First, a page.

Inflammatory Granulomas in Cats

Inflammatory granulomas often appear on the face.
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If nasty, raised lesions start forming on your cat, he might be suffering from inflammatory granulomas. Formally known as eosinophilic granuloma complex, in cats they consist of ulcers and plaques as well as granulomas. Most of the time, Kitty's experiencing an allergic reaction when these sores show up.

Eosinophilic Granuloma Complex

Usually, the white blood cells known as eosinophils multiply when your cat is exposed to an allergen or experiences a parasite infestation. With allergens, the white blood cells go on the warpath, but instead of protecting your cat they cause problems. Affected cats might scratch incessantly. Inflammatory esoinophilic granulomas generally appear on the face, footpads, front legs or inner thighs. The most common is the "rodent ulcer," affecting the upper lip and inside of the mouth.


While severe lesions are hard to miss, other early signs can be subtle. Your cat might start scratching or licking himself. Some inflammatory granulomas don't bother the cat, so you'll notice a lesion when petting or just observing your feline friend. Lesions can be single or grouped together, red and scaly in appearance. If your cat starts having trouble eating, take a look inside his mouth for signs of lesions.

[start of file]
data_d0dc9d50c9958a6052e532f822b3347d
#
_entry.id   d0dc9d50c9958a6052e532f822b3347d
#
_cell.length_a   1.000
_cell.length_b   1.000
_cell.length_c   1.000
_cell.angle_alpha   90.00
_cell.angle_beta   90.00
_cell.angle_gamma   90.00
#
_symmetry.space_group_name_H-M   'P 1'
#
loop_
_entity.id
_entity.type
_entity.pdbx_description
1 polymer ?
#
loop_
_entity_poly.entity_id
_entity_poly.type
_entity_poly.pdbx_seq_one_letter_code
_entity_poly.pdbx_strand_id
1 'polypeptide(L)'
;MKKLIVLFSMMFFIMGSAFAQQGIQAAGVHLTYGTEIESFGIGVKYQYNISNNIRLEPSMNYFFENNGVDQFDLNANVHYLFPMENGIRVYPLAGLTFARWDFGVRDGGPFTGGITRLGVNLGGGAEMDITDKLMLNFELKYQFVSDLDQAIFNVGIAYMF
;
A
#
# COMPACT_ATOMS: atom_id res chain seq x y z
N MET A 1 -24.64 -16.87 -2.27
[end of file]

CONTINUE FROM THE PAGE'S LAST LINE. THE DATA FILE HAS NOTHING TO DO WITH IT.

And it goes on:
Fleas often trigger inflammatory granuloma responses, so if you see any of the little pests on your cat or spot flea dirt, a topical or oral monthly flea preventive can get rid of both problems. If your cat is already on a good flea control program, the inflammatory reaction is more likely due to food allergies or a substance in the cat's environment, such as pollen. Your vet can take skin scrapings and blood tests to determine what allergen provokes your cat. She might also perform a biopsy to rule out other possible causes of the inflammatory granuloma, such as an infection or cancer.


Sometimes, an inflammatory granuloma disappears on its own, but don't count on it. That's especially true if it's large and irritating your cat. Besides finding out the source of feline allergies, your vet prescribes steroids to combat inflammation. Finding the right food for an allergic cat can take some time, as it consists of a process of elimination until you find a type of meat that doesn't bother your cat. It's also possible that the exact cause of the inflammatory granuloma can't be found, so your cat could be on long-term steroid, antibiotic or hormone treatment.

Always check with your veterinarian before changing your pet’s diet, medication, or physical activity routines. This information is not a substitute for a vet’s opinion.

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